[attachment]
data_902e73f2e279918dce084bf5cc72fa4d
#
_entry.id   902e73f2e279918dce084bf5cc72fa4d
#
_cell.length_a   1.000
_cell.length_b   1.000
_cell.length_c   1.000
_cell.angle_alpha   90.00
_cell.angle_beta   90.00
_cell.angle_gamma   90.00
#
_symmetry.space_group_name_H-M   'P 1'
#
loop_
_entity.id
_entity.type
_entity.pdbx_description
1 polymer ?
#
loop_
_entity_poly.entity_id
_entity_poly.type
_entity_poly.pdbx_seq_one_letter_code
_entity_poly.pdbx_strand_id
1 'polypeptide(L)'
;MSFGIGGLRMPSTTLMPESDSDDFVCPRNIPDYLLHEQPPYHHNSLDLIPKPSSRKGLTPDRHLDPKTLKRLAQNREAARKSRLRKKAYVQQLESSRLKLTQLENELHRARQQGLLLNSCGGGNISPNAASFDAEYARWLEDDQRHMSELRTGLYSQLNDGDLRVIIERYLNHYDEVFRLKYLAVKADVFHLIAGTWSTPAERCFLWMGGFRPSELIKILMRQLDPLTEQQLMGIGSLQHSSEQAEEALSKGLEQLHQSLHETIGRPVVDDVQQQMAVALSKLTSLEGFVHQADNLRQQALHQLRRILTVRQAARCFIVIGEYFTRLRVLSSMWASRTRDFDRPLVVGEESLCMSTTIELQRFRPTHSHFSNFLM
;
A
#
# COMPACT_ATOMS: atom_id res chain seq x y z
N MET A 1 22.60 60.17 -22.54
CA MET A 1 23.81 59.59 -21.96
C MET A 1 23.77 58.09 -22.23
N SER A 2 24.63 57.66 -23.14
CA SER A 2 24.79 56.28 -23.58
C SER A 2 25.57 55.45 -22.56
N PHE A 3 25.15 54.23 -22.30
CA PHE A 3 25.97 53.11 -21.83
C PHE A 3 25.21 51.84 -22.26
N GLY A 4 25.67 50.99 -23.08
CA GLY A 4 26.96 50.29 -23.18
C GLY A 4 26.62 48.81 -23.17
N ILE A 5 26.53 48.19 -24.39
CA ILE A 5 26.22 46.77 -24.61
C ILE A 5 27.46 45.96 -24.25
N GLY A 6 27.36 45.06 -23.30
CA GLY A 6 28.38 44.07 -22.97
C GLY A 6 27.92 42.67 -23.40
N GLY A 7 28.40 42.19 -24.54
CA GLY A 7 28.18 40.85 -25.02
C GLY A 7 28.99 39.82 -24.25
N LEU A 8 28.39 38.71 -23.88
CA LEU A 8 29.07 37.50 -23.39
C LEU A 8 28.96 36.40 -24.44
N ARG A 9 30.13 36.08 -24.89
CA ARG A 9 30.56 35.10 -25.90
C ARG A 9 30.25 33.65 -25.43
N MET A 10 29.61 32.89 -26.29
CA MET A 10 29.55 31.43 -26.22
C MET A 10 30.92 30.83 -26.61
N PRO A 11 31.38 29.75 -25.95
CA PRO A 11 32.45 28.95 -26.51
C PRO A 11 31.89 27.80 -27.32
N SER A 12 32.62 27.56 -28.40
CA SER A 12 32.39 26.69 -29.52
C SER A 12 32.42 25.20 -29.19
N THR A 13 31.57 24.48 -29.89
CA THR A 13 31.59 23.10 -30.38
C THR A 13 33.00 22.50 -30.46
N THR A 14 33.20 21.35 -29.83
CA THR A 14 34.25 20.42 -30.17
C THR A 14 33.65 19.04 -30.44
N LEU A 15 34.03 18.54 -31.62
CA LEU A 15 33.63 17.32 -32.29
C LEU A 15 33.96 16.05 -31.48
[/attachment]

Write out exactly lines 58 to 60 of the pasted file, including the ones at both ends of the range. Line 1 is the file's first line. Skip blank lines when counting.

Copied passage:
N MET A 10 29.61 32.89 -26.29
CA MET A 10 29.55 31.43 -26.22
C MET A 10 30.92 30.83 -26.61